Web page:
65/64
Ratio | 65/64 |
Factorization | 2^{-6} × 5 × 13 |
Monzo | [-6 0 1 0 0 1⟩ |
Size in cents | 26.841376¢ |
Name | wilsorma |
Color name | 3oy1, thoyo 1sn, Thoyo comma |
FJS name | [math]\text{P1}^{5,13}[/math] |
Special properties | superparticular, reduced |
Tenney height (log_{2} nd) | 12.0224 |
Weil height (log_{2} max(n, d)) | 12.0447 |
Wilson height (sopfr (nd)) | 30 |
Harmonic entropy (Shannon, [math]\sqrt{nd}[/math]) |
~4.34087 bits |
Comma size | small |
S-expression | S13 × S14 × S15 |
open this interval in xen-calc |
In 13-limit just intonation, 65/64, the wilsorma, is a superparticular interval of around 26.8 ¢, nearly a quarter of a semitone or eighth of a tone. 65 is 5 times 13, which means that 65/64 can be treated as a harmonic 13th above a harmonic 5th or vice versa. It is the difference between 5/4 and 16/13; 8/5 and 13/8; 13/12 and 16/15; 15/8 and 24/13, 13/10 and 32/25; 20/13 and 25/16, and of course, infinitely many other pairs of just intervals. It differs from the septimal comma 64/63 by 4096/4095 and from the syntonic comma 81/80 by 325/324.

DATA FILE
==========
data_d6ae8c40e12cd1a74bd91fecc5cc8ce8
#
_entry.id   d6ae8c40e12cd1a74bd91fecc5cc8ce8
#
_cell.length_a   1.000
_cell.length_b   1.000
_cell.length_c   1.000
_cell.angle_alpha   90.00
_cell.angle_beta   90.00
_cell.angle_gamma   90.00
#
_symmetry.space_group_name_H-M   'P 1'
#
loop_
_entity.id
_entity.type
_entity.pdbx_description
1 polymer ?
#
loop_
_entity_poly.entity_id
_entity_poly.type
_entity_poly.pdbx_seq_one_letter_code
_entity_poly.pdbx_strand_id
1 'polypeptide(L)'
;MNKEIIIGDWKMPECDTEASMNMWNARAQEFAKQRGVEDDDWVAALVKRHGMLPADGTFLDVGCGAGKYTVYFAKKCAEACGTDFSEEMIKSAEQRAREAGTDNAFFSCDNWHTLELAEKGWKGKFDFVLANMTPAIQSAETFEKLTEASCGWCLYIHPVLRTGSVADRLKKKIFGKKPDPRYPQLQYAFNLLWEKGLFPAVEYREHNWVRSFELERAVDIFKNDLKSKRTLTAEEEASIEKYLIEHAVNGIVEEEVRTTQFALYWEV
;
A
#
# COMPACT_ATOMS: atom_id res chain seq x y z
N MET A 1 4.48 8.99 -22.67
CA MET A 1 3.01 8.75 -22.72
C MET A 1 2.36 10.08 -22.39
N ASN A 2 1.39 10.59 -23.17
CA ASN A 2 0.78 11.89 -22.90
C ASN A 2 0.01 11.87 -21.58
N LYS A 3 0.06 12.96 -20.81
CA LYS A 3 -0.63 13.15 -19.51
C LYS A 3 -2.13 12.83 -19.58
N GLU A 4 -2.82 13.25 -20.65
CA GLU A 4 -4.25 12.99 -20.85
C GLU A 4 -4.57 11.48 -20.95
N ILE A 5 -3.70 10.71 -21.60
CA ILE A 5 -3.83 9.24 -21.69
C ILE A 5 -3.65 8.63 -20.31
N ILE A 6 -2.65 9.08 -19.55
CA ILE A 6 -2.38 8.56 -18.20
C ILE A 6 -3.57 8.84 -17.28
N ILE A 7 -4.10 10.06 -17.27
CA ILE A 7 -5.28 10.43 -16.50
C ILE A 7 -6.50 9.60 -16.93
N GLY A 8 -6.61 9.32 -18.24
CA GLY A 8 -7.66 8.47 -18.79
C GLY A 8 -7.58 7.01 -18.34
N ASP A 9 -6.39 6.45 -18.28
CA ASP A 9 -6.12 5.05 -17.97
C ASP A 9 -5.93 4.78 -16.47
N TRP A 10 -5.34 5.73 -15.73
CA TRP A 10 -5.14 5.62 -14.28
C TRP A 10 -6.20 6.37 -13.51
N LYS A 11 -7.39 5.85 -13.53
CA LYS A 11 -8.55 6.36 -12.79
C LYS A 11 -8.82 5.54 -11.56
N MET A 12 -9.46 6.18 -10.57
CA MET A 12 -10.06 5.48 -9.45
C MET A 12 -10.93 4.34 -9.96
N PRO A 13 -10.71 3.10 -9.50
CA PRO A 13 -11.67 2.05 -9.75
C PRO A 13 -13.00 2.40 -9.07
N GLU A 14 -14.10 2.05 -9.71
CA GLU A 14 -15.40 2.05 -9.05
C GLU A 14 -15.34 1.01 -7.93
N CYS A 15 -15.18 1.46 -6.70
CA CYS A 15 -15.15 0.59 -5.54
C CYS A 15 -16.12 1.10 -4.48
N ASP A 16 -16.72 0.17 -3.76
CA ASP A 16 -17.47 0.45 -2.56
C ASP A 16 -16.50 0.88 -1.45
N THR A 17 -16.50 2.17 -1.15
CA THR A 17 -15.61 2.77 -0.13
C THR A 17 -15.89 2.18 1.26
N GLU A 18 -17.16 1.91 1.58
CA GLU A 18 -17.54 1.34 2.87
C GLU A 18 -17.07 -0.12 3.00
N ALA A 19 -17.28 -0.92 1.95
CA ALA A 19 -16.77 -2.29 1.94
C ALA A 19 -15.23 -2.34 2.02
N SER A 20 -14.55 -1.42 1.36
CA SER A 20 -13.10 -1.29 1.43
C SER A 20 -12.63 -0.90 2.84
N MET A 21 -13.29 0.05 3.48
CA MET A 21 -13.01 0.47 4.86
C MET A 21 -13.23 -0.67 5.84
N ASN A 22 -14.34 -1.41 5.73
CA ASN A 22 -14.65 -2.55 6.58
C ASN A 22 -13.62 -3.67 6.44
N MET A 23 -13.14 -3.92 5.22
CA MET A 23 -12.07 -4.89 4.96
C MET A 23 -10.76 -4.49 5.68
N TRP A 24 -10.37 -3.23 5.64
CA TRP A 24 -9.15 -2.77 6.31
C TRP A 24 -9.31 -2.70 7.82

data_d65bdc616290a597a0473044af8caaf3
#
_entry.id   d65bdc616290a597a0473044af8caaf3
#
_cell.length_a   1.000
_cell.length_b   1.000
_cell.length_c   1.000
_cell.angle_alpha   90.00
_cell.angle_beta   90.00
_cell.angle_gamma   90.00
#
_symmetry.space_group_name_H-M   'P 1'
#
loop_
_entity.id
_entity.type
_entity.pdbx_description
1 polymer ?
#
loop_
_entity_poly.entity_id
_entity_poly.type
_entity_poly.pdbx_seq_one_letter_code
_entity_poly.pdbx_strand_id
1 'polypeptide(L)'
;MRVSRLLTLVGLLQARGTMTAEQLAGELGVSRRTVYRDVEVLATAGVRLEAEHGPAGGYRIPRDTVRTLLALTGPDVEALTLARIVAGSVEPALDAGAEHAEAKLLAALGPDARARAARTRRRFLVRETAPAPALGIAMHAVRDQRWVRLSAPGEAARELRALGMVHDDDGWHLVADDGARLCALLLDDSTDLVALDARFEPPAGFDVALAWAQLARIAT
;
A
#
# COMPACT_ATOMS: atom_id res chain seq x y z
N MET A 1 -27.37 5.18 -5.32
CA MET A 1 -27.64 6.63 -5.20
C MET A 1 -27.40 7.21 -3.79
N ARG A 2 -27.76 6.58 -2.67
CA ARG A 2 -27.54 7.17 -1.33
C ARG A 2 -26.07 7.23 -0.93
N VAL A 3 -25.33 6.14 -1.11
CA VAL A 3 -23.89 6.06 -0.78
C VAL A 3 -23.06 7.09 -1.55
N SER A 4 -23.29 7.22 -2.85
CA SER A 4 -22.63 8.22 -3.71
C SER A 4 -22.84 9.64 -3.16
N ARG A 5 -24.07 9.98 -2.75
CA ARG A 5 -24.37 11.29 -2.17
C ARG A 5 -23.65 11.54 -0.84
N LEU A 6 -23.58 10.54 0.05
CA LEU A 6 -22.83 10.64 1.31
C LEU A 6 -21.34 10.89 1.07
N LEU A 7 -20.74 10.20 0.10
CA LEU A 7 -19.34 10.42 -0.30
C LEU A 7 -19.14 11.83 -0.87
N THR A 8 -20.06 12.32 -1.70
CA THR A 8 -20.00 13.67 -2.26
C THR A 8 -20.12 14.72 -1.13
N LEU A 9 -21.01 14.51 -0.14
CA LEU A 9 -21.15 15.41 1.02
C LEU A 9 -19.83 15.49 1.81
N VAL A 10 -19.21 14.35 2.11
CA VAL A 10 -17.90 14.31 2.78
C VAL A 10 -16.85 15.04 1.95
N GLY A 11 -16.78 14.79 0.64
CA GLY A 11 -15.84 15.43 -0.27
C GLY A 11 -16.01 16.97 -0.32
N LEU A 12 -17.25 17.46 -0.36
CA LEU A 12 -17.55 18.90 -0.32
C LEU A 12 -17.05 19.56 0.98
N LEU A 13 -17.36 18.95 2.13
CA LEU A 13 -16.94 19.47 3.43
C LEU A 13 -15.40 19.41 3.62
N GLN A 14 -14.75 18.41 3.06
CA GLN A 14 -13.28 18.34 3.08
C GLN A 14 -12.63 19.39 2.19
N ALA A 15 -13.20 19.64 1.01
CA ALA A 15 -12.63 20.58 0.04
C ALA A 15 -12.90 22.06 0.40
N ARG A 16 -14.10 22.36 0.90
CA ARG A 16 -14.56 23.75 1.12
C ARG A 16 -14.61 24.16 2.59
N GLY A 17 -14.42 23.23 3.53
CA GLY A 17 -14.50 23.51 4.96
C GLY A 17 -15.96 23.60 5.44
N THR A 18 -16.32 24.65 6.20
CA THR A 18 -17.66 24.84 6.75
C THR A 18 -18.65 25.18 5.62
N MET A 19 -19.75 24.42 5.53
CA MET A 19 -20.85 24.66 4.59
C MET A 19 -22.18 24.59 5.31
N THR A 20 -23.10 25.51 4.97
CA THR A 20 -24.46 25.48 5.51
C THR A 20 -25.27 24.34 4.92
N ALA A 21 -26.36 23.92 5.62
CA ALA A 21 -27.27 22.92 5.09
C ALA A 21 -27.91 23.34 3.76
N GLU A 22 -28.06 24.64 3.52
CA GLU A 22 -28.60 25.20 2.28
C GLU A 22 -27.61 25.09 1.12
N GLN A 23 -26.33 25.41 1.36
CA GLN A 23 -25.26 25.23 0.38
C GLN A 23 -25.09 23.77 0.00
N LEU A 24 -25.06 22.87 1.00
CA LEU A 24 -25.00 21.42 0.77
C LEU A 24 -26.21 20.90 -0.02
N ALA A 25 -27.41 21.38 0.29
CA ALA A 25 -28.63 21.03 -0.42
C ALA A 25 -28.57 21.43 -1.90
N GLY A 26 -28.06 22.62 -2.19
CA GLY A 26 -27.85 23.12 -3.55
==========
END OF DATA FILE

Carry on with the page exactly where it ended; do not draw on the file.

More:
Tempering it out turns 5/4 and 13/8 into octave complements of one another. This is particularly useful in many 13-limit magic family extensions, as it means they are very simply mapped to plus and minus one generator.
Ben Johnston's notation denotes this interval simply with the number "13", and its reciprocal as 13 (a turned 13).